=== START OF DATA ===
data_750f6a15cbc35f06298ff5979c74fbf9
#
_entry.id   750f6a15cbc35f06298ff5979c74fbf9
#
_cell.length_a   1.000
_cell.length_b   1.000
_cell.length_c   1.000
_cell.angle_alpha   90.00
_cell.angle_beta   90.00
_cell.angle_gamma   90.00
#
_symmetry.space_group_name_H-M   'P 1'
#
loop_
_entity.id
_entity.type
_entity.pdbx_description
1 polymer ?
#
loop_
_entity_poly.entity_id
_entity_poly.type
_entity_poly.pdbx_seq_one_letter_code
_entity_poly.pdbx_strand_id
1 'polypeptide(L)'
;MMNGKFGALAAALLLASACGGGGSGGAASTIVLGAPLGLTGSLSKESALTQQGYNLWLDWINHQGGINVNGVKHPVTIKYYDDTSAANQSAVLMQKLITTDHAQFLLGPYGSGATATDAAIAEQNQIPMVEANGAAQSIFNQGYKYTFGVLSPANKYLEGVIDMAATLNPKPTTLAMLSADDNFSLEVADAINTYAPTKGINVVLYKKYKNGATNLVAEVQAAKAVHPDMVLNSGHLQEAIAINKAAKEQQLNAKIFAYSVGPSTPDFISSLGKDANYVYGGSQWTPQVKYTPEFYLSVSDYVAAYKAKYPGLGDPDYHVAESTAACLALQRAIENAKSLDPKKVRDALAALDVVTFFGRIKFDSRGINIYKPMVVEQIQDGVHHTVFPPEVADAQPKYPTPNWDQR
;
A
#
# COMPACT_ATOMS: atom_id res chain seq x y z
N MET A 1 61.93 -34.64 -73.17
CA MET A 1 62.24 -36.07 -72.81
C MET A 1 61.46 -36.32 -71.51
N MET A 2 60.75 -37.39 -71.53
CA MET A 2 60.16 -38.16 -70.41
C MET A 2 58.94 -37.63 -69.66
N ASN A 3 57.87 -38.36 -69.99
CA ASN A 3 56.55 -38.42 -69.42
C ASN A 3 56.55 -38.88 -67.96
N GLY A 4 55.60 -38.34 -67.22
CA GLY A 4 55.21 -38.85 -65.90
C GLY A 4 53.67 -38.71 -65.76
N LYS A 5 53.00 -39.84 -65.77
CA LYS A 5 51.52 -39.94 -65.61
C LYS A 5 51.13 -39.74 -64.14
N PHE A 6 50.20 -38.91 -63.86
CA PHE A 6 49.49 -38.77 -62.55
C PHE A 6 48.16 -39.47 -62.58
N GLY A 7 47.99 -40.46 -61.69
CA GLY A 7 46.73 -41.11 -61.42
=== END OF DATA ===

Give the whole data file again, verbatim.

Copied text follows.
data_750f6a15cbc35f06298ff5979c74fbf9
#
_entry.id   750f6a15cbc35f06298ff5979c74fbf9
#
_cell.length_a   1.000
_cell.length_b   1.000
_cell.length_c   1.000
_cell.angle_alpha   90.00
_cell.angle_beta   90.00
_cell.angle_gamma   90.00
#
_symmetry.space_group_name_H-M   'P 1'
#
loop_
_entity.id
_entity.type
_entity.pdbx_description
1 polymer ?
#
loop_
_entity_poly.entity_id
_entity_poly.type
_entity_poly.pdbx_seq_one_letter_code
_entity_poly.pdbx_strand_id
1 'polypeptide(L)'
;MMNGKFGALAAALLLASACGGGGSGGAASTIVLGAPLGLTGSLSKESALTQQGYNLWLDWINHQGGINVNGVKHPVTIKYYDDTSAANQSAVLMQKLITTDHAQFLLGPYGSGATATDAAIAEQNQIPMVEANGAAQSIFNQGYKYTFGVLSPANKYLEGVIDMAATLNPKPTTLAMLSADDNFSLEVADAINTYAPTKGINVVLYKKYKNGATNLVAEVQAAKAVHPDMVLNSGHLQEAIAINKAAKEQQLNAKIFAYSVGPSTPDFISSLGKDANYVYGGSQWTPQVKYTPEFYLSVSDYVAAYKAKYPGLGDPDYHVAESTAACLALQRAIENAKSLDPKKVRDALAALDVVTFFGRIKFDSRGINIYKPMVVEQIQDGVHHTVFPPEVADAQPKYPTPNWDQR
;
A
#
# COMPACT_ATOMS: atom_id res chain seq x y z
N MET A 1 61.93 -34.64 -73.17
CA MET A 1 62.24 -36.07 -72.81
C MET A 1 61.46 -36.32 -71.51
N MET A 2 60.75 -37.39 -71.53
CA MET A 2 60.16 -38.16 -70.41
C MET A 2 58.94 -37.63 -69.66
N ASN A 3 57.87 -38.36 -69.99
CA ASN A 3 56.55 -38.42 -69.42
C ASN A 3 56.55 -38.88 -67.96
N GLY A 4 55.60 -38.34 -67.22
CA GLY A 4 55.21 -38.85 -65.90
C GLY A 4 53.67 -38.71 -65.76
N LYS A 5 53.00 -39.84 -65.77
CA LYS A 5 51.52 -39.94 -65.61
C LYS A 5 51.13 -39.74 -64.14
N PHE A 6 50.20 -38.91 -63.86
CA PHE A 6 49.49 -38.77 -62.55
C PHE A 6 48.16 -39.47 -62.58
N GLY A 7 47.99 -40.46 -61.69
CA GLY A 7 46.73 -41.11 -61.42